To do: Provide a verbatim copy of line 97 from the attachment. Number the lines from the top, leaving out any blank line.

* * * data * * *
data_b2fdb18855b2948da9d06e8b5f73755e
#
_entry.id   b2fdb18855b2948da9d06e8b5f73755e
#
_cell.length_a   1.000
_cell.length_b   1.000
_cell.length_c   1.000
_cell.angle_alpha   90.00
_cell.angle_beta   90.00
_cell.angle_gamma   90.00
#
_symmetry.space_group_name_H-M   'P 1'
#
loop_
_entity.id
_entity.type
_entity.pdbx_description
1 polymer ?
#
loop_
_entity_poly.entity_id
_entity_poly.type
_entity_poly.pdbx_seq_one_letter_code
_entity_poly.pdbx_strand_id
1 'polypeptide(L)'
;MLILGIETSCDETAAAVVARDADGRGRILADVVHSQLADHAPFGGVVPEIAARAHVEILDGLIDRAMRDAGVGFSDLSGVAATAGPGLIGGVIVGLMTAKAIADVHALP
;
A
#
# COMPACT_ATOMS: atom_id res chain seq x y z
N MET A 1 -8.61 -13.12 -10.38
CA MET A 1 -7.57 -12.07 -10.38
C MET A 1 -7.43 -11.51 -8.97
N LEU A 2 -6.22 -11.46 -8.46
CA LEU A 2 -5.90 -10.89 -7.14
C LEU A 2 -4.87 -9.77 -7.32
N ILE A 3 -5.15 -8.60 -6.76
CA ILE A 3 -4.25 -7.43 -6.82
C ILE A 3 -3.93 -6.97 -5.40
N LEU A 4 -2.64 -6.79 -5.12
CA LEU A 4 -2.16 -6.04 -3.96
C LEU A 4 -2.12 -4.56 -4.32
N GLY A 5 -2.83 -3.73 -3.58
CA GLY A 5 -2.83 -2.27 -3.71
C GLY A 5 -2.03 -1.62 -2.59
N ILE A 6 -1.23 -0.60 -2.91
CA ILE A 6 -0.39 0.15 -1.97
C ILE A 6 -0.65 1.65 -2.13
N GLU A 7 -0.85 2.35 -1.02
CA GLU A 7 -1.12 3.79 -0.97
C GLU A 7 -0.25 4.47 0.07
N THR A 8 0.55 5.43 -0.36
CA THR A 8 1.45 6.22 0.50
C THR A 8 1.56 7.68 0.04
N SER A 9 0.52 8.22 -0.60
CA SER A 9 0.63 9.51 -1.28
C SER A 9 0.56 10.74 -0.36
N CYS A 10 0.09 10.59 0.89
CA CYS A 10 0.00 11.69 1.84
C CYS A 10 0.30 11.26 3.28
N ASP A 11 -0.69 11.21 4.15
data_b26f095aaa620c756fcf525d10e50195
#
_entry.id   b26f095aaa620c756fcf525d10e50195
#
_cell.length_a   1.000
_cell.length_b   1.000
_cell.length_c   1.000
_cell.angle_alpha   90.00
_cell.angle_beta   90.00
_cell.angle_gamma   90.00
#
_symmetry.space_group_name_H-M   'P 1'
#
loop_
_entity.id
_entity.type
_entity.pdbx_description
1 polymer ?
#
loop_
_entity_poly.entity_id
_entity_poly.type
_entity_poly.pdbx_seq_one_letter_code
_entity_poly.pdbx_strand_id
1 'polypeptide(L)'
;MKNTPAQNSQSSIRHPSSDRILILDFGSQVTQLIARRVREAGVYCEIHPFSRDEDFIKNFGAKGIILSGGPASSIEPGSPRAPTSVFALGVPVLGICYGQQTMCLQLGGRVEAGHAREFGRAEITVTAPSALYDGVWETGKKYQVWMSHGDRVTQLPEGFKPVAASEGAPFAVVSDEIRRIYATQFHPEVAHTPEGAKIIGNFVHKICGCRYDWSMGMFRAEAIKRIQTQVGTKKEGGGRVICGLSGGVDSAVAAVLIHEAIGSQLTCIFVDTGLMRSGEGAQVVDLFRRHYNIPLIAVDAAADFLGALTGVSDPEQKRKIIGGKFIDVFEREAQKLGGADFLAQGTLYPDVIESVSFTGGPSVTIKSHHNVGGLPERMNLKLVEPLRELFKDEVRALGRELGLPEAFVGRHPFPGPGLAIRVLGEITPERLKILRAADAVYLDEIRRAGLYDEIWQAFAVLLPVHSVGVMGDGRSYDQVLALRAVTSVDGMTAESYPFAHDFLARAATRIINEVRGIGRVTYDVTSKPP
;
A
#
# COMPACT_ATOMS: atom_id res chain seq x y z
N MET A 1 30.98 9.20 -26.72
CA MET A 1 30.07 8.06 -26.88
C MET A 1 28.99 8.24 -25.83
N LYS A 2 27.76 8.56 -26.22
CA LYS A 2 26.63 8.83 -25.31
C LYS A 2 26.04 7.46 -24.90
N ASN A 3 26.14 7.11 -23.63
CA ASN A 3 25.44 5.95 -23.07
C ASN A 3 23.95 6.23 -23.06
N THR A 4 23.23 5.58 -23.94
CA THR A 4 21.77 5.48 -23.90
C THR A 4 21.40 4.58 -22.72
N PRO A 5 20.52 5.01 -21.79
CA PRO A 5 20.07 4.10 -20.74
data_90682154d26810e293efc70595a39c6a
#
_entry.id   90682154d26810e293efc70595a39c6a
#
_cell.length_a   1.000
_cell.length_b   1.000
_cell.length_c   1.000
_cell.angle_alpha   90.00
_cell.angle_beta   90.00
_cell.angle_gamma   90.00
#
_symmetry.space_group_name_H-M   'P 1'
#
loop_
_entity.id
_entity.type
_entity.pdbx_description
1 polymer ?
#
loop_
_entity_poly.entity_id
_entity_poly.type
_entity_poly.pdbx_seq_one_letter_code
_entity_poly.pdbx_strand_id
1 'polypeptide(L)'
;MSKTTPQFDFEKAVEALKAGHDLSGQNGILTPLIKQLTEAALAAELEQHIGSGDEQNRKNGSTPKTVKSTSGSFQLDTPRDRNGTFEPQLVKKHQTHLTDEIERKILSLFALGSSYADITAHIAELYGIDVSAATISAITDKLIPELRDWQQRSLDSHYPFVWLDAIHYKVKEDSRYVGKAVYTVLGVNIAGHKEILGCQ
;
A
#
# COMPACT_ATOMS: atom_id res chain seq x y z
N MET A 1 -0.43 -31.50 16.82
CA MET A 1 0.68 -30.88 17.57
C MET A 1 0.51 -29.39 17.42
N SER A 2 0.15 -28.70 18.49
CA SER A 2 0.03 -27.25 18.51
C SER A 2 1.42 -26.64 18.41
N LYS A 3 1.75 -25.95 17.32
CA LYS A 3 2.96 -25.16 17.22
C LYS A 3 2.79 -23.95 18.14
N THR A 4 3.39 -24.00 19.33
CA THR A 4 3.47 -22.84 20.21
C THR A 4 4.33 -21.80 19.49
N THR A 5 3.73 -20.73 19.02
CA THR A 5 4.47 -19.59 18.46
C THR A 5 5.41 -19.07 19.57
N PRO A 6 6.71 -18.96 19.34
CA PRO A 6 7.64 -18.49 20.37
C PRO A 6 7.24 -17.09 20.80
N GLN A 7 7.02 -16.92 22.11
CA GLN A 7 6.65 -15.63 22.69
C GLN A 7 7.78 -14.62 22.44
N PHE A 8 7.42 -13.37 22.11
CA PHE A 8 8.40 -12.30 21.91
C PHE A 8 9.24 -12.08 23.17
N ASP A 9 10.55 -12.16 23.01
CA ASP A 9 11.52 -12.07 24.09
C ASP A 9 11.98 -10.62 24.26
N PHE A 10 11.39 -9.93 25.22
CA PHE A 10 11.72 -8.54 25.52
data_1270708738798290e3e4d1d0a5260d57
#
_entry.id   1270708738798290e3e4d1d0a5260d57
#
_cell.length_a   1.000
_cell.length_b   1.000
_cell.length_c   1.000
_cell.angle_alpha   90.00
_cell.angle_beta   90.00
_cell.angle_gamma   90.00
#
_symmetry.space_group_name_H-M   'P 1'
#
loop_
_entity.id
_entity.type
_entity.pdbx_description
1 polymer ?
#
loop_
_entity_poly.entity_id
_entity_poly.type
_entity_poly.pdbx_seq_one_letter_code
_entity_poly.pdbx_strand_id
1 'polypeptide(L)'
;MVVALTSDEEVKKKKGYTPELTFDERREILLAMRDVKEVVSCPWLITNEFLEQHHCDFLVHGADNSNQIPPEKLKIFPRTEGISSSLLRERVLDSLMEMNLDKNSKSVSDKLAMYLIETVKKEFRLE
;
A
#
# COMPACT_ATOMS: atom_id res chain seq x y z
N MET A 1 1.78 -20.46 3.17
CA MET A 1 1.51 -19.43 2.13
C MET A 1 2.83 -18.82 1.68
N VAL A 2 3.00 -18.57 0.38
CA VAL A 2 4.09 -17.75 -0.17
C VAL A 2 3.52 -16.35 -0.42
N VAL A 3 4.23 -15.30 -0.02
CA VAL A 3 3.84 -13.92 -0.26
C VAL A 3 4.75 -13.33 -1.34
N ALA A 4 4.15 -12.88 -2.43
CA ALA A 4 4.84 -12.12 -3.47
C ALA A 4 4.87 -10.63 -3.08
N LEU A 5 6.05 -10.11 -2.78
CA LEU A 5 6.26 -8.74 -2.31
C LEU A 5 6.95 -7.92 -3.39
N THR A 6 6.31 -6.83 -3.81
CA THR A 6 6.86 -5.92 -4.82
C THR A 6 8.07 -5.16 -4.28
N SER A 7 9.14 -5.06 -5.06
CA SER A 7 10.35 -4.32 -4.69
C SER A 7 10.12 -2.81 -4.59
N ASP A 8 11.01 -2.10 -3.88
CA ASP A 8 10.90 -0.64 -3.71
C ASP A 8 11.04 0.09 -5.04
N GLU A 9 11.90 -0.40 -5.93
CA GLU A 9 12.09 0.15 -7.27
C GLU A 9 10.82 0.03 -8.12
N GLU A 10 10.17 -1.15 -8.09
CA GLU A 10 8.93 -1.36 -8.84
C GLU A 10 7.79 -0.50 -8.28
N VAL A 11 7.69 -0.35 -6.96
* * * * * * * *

C LYS A 2 26.04 7.46 -24.90